Early in my first months of teaching my students with Autism, I discovered that hula hoops held a special power. One day at the end of class, we’d been working hard on structured activities with variable success: lots of cajoling of individual students, with them alternately joining and wandering away from our activities. Exhausted, I needed a break, so I passed out hula hoops. Suddenly they were all there! I put on music and let them go. Not trying to lead, I didn’t talk. I joined them, and we all did hula hoops for the span of a long musical selection — quiet and calming — with everyone doing their own thing.
So hula hoops became a frequent ending activity. No matter how the class had gone, everyone would take a hula hoop — to carry or twirl or roll or step through or run with or hula with. I always take one too, and I’ve almost recovered some of the hula hooping skills I had in my youth! Some students try out what I’m doing, sometimes I use the concept we’ve been working on in class, but I always quit talking. Which is probably a relief for my non-verbal learners!
And then last week, there came a hula hoop moment with 8-year-old Hank that was pure magic! Hank started two years ago with 0% participation, lying on the floor and sobbing. He’s gradually begun to join us, and his skills are growing, but he’s still unpredictable. Sometimes it helps for him to wear silencing headphones — when he’s suddenly overwhelmed by sound. Often as not, on a bad day, he retreats to a tiny dark corner of my space with his headphones on and won’t come out til it’s time to leave.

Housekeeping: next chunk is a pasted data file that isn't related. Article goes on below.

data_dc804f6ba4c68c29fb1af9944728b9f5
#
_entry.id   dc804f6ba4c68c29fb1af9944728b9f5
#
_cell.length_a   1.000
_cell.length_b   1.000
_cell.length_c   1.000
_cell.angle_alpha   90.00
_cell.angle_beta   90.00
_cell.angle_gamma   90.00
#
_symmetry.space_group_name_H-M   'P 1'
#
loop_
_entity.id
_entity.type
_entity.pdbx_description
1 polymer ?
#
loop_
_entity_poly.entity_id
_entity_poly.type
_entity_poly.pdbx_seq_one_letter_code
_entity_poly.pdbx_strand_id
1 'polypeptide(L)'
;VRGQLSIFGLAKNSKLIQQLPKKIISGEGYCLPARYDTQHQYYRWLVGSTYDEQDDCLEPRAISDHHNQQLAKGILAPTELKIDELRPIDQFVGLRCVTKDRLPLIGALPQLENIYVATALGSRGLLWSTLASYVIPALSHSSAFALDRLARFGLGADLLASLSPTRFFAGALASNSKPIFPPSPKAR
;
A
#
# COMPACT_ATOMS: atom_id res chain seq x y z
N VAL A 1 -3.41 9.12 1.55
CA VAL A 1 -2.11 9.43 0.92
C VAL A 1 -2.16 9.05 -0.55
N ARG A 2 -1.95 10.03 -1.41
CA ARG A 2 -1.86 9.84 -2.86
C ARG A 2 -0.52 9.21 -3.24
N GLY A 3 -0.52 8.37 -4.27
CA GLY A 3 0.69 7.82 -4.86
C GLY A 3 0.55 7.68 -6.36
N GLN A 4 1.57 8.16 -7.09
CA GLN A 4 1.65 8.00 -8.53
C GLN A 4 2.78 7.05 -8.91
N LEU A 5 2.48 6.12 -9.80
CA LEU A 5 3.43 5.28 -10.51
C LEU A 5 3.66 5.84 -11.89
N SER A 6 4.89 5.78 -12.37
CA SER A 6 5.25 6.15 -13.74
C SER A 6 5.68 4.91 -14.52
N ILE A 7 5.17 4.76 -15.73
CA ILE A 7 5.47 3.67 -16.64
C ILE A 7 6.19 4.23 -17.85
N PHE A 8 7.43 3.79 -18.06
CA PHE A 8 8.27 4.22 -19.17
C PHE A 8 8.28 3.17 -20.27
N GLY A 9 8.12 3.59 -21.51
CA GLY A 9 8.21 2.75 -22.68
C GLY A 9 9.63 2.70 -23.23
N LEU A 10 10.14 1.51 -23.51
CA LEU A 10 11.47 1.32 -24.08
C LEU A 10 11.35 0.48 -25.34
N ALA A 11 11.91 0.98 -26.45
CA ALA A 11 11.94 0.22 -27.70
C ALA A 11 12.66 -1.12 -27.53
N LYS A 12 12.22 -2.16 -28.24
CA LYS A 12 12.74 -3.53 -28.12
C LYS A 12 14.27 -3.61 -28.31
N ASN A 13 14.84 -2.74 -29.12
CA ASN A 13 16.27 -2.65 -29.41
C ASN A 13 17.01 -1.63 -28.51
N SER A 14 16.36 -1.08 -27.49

Last week he stayed with our activities pretty well throughout the class, and at the end, I passed out hula hoops. In the midst of our parallel play, I noticed Hank just a foot away from me, and he seemed to be watching. Much as we work on eye tracking activities in class, eye contact with or among my Autistic students is almost non-existent. But Hank seemed to be focused. And he seemed to be doing what I was doing.
Moving slowly, I continued moving, and he stayed with me. I eased off, and he kept moving. I stayed with him. Our space grew very small, just he and I moving together in a single sphere, trading leadership. As we continued, I’m sure there were moments when our eyes met. There was a magnetic current of interaction that ran between us, such that Marnie, one of his instructional aids, stopped and just watched. When the music finally ended and I thanked Hank for dancing with me as we put away our hula hoops, my eyes met Marnie’s, both of us with the wide eyes of amazement.
And smiles of hope.